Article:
in this specific doped target
Back to the Data…
Data: time-resolved tracer spectra
shot 19526: undoped
shot 19528: doped
tracer at 6.3 mm
tracer at 4.1 mm
Turn-on of Be-like: earlier in data
than model (300 vs 500 ps)
Turn-on time in better
agreement: 400 ps
Taking the turn-on times from the data, and the tracer depths:
The Marshak wave propagation:
2.5 mg cm-2 ns-1 for the undoped ablator
1.3 mg cm-2 ns-1 for the doped ablator
The dopant has a significant effect on the rad hydro
But, early turn-on time in undoped sample, relatively weak
signal, inability to measure ion stages in the Cl tracer lower
than Be-like…
Similar tracer spectral diagnostics have been shown
to be quite useful on Z-machine experiments
involving foams
And the Spect3d spectral modeling has shown very
good agreement with those data
Mg absorption spectra
•5 mg/cc CH2 foam samples
•Z-pinch heats and backlights samples
•3 samples on 3 lines-of-sight
•MgF2 tracers placed at 4 different depths
•Mg absorption spectrum recorded on time-integrated
convex crystal spectrometer (R ~ 800)
Courtesy Greg Rochau
- Backlit tracer absorption spectroscopy is hard to
accomplish cleanly in a hohlraum environment
- But, the tracer spectral data seem to indicate qualitatively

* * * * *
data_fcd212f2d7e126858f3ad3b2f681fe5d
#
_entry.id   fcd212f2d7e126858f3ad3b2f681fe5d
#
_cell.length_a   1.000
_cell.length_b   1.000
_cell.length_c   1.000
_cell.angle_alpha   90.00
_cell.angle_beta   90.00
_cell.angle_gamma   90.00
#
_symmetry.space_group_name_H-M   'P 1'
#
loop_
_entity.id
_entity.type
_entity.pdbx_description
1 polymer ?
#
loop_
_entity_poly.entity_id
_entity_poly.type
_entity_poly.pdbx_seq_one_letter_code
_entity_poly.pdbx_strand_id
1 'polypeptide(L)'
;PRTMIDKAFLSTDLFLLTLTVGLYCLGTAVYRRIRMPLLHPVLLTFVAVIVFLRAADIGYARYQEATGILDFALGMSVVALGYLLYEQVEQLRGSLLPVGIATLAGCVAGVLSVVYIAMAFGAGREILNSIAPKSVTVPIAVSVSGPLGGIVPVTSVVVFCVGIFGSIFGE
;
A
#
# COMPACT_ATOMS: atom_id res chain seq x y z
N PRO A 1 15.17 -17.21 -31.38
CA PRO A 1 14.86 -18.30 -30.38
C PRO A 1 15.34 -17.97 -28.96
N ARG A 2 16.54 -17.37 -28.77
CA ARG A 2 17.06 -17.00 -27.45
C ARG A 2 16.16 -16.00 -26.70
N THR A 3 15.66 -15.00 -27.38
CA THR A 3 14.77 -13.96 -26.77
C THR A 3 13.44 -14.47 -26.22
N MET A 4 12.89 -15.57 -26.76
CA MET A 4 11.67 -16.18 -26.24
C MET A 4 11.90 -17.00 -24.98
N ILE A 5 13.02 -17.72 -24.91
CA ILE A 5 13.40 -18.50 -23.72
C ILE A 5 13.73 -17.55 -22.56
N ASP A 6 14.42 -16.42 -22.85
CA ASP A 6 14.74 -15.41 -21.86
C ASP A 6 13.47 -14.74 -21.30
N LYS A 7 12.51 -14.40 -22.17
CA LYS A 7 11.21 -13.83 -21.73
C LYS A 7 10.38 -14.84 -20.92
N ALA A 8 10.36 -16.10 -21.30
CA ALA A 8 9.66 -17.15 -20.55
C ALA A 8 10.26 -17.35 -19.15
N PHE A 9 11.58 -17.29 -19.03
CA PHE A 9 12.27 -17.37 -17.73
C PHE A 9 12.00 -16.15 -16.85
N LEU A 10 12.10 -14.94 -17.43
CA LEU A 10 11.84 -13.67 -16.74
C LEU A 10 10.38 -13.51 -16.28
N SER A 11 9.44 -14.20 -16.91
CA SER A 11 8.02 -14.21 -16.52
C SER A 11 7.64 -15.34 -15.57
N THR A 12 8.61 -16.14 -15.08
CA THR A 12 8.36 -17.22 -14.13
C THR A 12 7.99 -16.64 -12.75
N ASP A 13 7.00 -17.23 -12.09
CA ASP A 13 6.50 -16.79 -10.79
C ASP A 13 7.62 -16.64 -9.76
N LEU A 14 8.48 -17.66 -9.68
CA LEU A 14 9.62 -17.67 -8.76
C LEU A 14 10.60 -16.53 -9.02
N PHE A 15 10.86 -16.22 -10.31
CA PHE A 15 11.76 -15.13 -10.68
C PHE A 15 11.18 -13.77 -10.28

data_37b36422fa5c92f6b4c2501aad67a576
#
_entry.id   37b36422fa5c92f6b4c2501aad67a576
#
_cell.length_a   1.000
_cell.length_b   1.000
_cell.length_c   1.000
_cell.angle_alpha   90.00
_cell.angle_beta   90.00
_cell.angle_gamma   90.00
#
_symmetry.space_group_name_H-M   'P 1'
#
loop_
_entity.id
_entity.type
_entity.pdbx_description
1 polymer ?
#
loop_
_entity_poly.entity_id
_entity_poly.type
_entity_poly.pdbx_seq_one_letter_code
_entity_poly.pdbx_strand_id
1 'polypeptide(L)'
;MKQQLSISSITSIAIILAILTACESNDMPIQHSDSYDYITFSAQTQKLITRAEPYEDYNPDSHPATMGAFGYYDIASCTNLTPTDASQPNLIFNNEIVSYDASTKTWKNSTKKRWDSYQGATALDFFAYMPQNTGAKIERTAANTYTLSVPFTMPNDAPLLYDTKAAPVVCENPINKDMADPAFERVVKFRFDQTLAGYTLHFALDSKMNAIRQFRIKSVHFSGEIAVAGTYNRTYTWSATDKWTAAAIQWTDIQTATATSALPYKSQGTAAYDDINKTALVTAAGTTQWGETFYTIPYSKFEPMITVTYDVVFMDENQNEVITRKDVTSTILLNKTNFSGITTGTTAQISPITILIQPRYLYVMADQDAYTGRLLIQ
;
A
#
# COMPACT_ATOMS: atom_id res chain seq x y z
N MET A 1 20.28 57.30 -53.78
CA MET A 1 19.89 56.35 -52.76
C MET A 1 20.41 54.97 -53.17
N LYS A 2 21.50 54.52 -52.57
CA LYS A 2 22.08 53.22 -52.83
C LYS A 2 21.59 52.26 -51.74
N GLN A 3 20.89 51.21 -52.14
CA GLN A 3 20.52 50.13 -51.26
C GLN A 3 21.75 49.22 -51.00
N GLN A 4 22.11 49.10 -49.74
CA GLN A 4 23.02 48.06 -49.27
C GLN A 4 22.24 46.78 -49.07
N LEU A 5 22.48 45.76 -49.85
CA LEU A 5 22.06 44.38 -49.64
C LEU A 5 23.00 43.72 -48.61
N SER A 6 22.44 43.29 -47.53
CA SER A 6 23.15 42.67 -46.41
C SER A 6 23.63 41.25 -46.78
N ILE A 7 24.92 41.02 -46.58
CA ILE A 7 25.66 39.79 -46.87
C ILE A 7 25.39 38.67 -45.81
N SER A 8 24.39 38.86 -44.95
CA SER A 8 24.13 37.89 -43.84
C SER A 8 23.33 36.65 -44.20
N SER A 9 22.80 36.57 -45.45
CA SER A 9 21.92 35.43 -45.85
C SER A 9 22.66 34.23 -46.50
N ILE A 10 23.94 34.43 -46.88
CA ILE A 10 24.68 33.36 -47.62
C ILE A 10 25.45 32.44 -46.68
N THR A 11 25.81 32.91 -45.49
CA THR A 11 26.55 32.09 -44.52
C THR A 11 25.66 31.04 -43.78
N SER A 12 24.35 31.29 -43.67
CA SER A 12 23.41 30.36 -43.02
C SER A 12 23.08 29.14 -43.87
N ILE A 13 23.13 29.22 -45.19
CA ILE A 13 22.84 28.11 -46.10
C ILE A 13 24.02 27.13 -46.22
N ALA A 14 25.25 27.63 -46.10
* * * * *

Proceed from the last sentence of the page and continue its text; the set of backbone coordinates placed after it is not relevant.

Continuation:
the expected effect of the ablator dopant
- Modeling the hohlraum environment is important
- Future experiments might emply chlorinated plastic rather
than salt as a tracer and a more evenly powered backlighter
Supplemental Slides
Our original plan was to make side-by-side measurements on
doped and undoped ablators mounted on the same hohlraum
Due to the complexity of these targets, we
were not able to get good data
We mounted them first on the outside
of hohlraums, near the midplane; one
spectrometer with two separate
crystals was used (K tracer in one
side, Cl in the other)
A halfraum with two samples
(two tracers, two backlighters)
and two spectrometers
We never were able to successfully measure a tracer spectral signal
on these experiments:
•Lower-than expected drive temperatures (tracers deeper than they ought to
have been)
•“Cross-talk” between samples; emission seen by spectrometers not coming
from line-of-sight through samples?
•Problems with one spectrometer
Other ambitious plans
included use of wedge
witness plates to make
passive shock breakout
measurements (VISAR with
J. Oertel) simultaneously with
tracer spectroscopy
higher magnification SEM image of ablator sample
And higher still…
If there are large gaps in the tracer layer, no amount of
average areal mass will provide a strong signal.